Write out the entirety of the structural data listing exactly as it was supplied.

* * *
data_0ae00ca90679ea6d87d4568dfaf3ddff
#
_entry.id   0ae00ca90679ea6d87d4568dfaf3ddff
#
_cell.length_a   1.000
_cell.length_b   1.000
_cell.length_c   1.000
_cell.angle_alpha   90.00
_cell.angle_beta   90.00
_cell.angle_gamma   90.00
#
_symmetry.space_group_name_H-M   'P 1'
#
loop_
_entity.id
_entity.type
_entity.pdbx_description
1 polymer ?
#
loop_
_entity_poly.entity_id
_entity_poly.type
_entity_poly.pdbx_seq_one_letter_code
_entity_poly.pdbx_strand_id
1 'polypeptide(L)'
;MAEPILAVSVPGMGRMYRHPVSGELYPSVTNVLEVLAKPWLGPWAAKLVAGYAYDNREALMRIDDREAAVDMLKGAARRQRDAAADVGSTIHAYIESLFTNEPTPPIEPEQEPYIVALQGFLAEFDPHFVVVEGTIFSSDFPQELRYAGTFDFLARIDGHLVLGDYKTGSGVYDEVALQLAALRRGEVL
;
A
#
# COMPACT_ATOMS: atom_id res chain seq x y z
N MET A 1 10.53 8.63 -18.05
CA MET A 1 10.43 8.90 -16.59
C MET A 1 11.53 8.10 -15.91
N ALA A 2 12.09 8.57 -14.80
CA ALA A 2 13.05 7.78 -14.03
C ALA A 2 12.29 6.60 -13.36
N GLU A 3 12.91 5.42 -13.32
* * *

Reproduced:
data_0ae00ca90679ea6d87d4568dfaf3ddff
#
_entry.id   0ae00ca90679ea6d87d4568dfaf3ddff
#
_cell.length_a   1.000
_cell.length_b   1.000
_cell.length_c   1.000
_cell.angle_alpha   90.00
_cell.angle_beta   90.00
_cell.angle_gamma   90.00
#
_symmetry.space_group_name_H-M   'P 1'
#
loop_
_entity.id
_entity.type
_entity.pdbx_description
1 polymer ?
#
loop_
_entity_poly.entity_id
_entity_poly.type
_entity_poly.pdbx_seq_one_letter_code
_entity_poly.pdbx_strand_id
1 'polypeptide(L)'
;MAEPILAVSVPGMGRMYRHPVSGELYPSVTNVLEVLAKPWLGPWAAKLVAGYAYDNREALMRIDDREAAVDMLKGAARRQRDAAADVGSTIHAYIESLFTNEPTPPIEPEQEPYIVALQGFLAEFDPHFVVVEGTIFSSDFPQELRYAGTFDFLARIDGHLVLGDYKTGSGVYDEVALQLAALRRGEVL
;
A
#
# COMPACT_ATOMS: atom_id res chain seq x y z
N MET A 1 10.53 8.63 -18.05
CA MET A 1 10.43 8.90 -16.59
C MET A 1 11.53 8.10 -15.91
N ALA A 2 12.09 8.57 -14.80
CA ALA A 2 13.05 7.78 -14.03
C ALA A 2 12.29 6.60 -13.36
N GLU A 3 12.91 5.42 -13.32